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    Switzerland and cheese go hand in hand.  Some years ago, the Swiss ski team wore yellow racing suits designed to look like what most Anglophones call ¨Swiss cheese¨. While it was humorous to see these top athletes tearing down the mountains looking like giant blocks of hole-filled cheese, it did nothing to promote the other 450 regional varieties that exist.  In fact, ¨Swiss cheese¨ is actually called Emmental, and like many other cheeses it takes its name from the area from which it hails.  Furthermore, rather than being mass-produced, many of these cheeses are made by individuals who oversee the entire process, from milking the cow to delivering the final product.

    Consequently, as with wine, no two cheeses are the same.  Not only do they differ in how they are produced, but they are also influenced by geography and season.  Alpine pastures filled with spring flowers allow cows to produce milk that gives a cheese a smoother, creamier taste, and cheese produced at this time of year is especially prized.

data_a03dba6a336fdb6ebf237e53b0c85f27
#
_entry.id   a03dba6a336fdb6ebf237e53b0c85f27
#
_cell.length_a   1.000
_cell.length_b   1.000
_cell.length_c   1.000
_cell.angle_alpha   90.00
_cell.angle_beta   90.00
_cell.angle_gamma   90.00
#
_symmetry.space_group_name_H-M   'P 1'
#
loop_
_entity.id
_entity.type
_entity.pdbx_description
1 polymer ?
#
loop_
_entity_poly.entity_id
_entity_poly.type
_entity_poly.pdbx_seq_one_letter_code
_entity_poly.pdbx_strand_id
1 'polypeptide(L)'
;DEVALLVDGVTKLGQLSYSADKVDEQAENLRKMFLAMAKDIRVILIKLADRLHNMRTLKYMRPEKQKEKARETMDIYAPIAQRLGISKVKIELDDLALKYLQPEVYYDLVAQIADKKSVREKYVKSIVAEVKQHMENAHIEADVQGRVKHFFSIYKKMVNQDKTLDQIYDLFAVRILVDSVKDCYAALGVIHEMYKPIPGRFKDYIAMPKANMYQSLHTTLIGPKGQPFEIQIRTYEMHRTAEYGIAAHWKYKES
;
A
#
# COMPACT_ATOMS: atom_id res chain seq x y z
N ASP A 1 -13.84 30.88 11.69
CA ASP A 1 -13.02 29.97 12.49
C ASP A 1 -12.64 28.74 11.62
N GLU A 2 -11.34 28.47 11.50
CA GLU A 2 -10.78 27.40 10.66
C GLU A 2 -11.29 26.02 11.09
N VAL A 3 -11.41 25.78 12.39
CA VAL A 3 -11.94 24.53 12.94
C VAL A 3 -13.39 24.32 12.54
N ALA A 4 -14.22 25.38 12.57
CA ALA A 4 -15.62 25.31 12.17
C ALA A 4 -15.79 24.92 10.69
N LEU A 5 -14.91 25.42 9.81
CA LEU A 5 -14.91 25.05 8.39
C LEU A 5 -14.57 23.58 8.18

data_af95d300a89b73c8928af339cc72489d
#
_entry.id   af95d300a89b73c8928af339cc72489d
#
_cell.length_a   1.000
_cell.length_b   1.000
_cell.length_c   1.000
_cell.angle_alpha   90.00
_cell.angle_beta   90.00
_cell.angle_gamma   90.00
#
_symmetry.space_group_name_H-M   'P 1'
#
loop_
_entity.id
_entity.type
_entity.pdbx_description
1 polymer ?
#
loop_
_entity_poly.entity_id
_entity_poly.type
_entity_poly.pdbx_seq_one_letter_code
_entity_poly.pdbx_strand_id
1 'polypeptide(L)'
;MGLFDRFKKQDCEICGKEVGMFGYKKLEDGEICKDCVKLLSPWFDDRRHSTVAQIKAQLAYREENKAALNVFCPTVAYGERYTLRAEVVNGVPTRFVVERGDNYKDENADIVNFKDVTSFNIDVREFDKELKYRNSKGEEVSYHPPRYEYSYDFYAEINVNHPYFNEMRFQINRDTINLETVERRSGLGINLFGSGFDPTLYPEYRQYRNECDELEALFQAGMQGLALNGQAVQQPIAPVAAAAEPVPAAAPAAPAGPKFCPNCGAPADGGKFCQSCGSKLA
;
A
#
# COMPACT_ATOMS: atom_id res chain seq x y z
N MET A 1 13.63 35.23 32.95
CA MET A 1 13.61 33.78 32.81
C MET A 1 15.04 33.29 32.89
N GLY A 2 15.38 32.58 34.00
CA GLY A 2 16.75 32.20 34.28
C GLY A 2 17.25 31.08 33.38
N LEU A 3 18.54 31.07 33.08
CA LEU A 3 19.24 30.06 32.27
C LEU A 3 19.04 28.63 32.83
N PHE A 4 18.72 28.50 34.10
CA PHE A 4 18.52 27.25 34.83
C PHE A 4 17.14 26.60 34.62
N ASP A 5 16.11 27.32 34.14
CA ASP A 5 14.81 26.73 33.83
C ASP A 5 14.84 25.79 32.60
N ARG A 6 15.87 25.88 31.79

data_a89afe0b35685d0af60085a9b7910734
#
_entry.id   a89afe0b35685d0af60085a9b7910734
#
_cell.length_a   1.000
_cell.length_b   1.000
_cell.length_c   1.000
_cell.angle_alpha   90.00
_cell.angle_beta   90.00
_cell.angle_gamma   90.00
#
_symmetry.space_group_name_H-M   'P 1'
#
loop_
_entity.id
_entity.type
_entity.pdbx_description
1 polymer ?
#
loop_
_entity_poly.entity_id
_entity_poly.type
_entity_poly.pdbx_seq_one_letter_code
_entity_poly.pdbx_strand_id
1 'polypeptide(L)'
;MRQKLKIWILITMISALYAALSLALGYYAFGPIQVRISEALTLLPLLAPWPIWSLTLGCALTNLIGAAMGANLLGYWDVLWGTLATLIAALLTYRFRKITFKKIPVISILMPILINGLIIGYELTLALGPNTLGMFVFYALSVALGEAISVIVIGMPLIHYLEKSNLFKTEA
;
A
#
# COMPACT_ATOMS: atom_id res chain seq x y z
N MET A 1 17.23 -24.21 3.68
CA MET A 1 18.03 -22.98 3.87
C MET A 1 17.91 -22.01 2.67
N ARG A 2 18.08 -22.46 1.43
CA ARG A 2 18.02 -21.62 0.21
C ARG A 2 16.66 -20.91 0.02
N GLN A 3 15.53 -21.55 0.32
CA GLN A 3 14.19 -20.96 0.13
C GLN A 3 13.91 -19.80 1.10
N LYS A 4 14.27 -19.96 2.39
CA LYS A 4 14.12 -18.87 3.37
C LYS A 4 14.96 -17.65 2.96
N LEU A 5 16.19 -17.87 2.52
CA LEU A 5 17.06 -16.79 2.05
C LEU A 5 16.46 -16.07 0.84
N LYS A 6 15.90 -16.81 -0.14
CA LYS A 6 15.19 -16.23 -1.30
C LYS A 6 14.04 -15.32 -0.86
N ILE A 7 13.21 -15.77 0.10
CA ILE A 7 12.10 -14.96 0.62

A good example is the cheese L’Etivaz.  According to the Protected Designation of Origin (PDO) it can only be made from May 10- October 10 each year, and the milk used must be from cows grazed at an altitude of 1000-2000 meters in the region of the small village of L’Etivaz.  Produced by only about 70 different families, the cheese is transformed in mountain chalets, from milk that is not more than 18 hours old.  The resulting cheese rounds are then transferred to the central cellar in L’Etivaz where they are matured before distribution.  Even within this one specialized cheese, each round has its own characteristic depending on the producer, the time of year that the cheese is made and the duration that it is matured.

    Swiss cheeses range from soft to hard, mild to sharp, and they can be eaten as they are or in typical dishes.  Fondue, often a combination of Gruyère and Fribourg vacherin cheese in Switzerland, is renowned and has been adopted and adapted around the world.  Equally delicious and gradually earning its own fame is raclette, a cheese from the canton of Valais that is melted and served with boiled potatoes and pickles.  Served with excellent Swiss wines, Swiss cheese tasting is an extraordinary culinary experience!